It is wonderful to read this book as it has a great selection of perennials for different kinds of gardens: city gardens, country gardens and even roof and container gardens, something that feels completely up to date today, when compact gardening is discussed in most gardening magazines. Perennials are chosen and grouped by growing conditions, colours and blooming times. Also, there is an interesting chapter about plants that can be naturalized, with instructions about best plants for different situations: woodland, meadow, or boggy gardens. This feels very modern, and would be instructional for many gardeners of today. It is interesting to look at the plant lists; several varieties of grasses, Eupatoriums, Verbenas, Salvias, Echinaceas, Thalictrums, Persicarias, Solidagos... many of which are familiar from the plantings made by designers of the New Perennial Movement in the 90's and continue to be very popular. This shows clearly how skillful Mien and her siblings were in their plant selections.

Mien thought that poppies were perfect for naturalizing in meadow gardens. This photo is so beautiful and sensitive, a real little piece of art.

Considering all above, it is not surprising that Piet Oudolf mentions Mien as his first influence in his popular book Designing with Plants (from 1999). He writes that "She was everywhere, the only garden designer in Holland who was talking about plants and plantings, the others just talked about design." Andrew Wilson writes in his excellent book Influential Gardeners, The Designers who Shaped the 20th Century Garden Style (from 2002) that Ruys has been inspirational by at least Anthony Paul, Piet Oudolf and James van Sweden. So I don't think it is an overstatement to say that Mien was the mother of the New Perennial Movement, an excellent designer and plantswoman whose work continues to be influential and important even today.
More pictures about Mien Ruys gardens here; and look at excellent photos also on

Saturday, October 3, 2009

Bloedel Reserve revisited

The Reflection Pool, like a mirrow showing the surrounding forest and a changing sky above.

I've been enjoying house guests from Sweden for the last two weeks, thereof the silence on my blog. Seattle showed its best side during these last, warm days of summer. We even managed to spend a day on the beach, swimming and eating our dinner under a glowing sunset over lake Washington.

Eager to share my favourites here, I managed to drag my friend to some of the treasures of the Pacific Northwest. A trip to Bloedel Reserve (see my previous post here with more details), had a top priority on my list. There is something very special about this graceful garden, opening amongst the lush, wild nature of Bainbridge Island. This was my third visit within six months, and I never grow tired of wandering through its winding paths, enjoying its calm spirit. Only a true appreciation and love for nature can produce such a dignified combination of garden design and wilderness as can be experienced at the Bloedel Reserve.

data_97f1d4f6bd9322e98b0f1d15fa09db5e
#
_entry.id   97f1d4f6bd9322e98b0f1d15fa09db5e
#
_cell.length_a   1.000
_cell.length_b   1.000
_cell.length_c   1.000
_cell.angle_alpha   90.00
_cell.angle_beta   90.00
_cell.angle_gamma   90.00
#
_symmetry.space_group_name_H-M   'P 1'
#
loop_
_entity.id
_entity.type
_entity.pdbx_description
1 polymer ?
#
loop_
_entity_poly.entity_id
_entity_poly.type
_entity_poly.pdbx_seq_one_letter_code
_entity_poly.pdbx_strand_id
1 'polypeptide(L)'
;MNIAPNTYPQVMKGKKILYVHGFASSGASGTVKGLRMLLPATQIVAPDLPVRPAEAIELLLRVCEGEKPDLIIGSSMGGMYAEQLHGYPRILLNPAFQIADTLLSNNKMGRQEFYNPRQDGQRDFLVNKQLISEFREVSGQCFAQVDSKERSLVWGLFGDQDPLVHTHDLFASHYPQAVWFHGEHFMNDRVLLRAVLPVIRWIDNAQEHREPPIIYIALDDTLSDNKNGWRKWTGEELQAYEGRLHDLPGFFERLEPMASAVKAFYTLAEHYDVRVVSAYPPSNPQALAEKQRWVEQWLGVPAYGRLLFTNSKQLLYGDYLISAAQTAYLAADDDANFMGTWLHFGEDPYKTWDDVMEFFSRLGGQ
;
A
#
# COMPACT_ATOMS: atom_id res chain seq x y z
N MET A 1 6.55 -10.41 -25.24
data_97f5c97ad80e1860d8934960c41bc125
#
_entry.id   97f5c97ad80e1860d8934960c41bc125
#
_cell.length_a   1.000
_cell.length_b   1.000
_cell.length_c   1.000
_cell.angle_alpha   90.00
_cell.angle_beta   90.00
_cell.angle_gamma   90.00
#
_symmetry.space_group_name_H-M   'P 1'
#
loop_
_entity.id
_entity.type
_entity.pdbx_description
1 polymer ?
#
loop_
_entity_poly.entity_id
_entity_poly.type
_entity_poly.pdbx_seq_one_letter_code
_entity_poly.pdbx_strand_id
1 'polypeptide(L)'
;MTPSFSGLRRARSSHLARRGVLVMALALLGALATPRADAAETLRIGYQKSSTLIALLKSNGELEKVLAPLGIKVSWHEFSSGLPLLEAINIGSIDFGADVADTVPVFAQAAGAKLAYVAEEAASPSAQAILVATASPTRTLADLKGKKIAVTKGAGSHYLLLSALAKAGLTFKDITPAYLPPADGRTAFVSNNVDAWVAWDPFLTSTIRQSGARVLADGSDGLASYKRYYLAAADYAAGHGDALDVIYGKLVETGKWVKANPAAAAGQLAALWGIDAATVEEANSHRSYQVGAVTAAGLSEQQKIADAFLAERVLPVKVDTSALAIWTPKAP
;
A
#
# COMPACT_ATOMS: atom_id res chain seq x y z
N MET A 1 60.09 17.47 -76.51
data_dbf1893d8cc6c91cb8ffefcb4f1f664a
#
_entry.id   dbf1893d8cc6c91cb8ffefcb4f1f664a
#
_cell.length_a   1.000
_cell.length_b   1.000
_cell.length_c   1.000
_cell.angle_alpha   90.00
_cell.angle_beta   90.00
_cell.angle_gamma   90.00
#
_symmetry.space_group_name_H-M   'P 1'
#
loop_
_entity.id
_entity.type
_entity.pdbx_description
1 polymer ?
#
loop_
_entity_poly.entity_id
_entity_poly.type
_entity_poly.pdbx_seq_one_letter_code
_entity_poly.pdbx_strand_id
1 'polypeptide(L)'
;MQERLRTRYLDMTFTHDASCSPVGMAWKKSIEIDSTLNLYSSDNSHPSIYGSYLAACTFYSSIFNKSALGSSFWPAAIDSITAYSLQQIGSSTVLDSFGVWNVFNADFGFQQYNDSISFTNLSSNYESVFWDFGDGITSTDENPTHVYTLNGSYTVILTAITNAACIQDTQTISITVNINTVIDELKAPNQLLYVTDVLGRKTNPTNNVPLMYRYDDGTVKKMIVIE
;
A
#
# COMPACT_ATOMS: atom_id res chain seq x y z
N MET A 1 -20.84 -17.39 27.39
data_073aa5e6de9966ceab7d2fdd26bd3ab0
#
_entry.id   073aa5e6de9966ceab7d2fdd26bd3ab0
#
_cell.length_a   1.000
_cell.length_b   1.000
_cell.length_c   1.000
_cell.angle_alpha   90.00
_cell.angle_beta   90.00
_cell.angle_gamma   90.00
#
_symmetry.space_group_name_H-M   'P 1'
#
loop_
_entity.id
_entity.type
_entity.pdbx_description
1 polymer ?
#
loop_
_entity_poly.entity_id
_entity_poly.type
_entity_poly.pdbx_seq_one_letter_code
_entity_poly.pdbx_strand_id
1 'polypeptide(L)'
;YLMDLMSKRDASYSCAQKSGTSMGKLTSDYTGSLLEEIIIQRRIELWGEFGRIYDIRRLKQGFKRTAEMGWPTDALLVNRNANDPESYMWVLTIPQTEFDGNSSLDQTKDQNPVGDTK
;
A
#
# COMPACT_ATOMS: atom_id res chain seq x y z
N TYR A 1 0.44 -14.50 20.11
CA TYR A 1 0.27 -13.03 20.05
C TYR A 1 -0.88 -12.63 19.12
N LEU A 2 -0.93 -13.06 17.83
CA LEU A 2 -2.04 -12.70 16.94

I took some new pictures, in another weather and another season. As somebody said, a garden is never the same; the light is never the same, the clouds are never the same, and the plants are always changing. Just like we and life itself...

A path through the meadow cleans the senses before wandering further into the forest and garden. The Robinia pseudoacacia 'Friesia' acts like a exlamation mark against the dark forest.

After the dark forest, a man made pond reflects the sky and the well-tended gardens around the house.

The view behind the house (that can be seen from the inside too, but photography is not allowed there).

A closer look at the grass bank against the sea...

The Japanese guest house, with a beautifully raked gravel garden.

Cornus kousa, Korean dogwood, full of red, warty-looking fruit.

The moss garden, thankful for some rain after a long, hot summer.

Beautiful, evergreen deer ferns (Blechnum spicant) in the moss garden.

The Bloedel Reserve is on Bainbridge Island Washington, and it is blessed by the mild, moist climate of Puget Sound. About 84 acres are second growth forest, and the remainder are altered landscapes, including various gardens, ponds and meadows. The Reserve was once the home of the Bloedel Family, which is primarily responsible for its growth and development. The vision of the Bloedels is now interpreted and extended by the Arbor Fund.